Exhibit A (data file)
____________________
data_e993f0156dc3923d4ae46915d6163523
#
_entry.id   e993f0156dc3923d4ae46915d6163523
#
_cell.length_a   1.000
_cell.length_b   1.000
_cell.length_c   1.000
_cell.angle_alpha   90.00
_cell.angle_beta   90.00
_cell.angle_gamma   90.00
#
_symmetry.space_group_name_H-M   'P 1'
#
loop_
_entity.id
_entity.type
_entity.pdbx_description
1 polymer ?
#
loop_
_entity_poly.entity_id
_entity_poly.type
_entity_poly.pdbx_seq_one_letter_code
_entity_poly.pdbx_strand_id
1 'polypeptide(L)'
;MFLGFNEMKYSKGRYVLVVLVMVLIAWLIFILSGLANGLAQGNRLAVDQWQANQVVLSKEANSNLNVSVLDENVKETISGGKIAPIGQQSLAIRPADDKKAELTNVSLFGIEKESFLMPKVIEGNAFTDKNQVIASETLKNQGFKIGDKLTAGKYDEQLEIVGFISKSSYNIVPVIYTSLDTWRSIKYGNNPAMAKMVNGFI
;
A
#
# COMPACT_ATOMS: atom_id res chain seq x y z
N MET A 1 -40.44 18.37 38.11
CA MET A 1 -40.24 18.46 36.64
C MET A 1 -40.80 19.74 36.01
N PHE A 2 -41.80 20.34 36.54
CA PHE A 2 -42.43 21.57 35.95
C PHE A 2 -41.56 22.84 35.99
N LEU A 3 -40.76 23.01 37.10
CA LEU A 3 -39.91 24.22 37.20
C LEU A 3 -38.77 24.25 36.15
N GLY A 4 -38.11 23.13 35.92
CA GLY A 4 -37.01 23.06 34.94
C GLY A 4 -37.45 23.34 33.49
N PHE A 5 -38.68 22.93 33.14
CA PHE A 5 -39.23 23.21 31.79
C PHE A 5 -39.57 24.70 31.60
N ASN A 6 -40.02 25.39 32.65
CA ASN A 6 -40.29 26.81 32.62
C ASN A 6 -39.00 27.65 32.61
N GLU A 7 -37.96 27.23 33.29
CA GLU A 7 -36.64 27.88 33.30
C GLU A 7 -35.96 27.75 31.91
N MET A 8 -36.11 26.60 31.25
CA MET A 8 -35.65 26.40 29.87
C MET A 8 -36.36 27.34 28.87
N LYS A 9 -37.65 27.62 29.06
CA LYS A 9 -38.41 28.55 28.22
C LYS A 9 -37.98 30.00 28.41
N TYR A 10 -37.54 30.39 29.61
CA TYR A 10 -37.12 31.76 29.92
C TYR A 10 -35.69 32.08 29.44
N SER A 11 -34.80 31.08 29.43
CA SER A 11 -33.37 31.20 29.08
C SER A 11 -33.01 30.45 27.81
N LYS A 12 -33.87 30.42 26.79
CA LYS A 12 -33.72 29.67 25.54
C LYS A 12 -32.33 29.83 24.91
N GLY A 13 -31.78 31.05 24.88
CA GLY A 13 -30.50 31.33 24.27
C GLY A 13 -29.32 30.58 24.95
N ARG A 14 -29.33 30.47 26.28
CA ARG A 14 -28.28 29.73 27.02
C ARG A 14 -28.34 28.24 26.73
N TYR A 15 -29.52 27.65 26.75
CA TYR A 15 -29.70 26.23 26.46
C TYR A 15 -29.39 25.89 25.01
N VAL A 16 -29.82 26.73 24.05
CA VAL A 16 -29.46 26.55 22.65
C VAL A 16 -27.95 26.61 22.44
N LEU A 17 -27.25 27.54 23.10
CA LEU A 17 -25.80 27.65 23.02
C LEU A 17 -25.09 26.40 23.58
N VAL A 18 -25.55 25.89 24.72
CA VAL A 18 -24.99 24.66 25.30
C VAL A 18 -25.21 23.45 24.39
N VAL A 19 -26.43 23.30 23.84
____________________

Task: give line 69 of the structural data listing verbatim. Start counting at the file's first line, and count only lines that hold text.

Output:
C GLY A 13 -29.32 30.58 24.95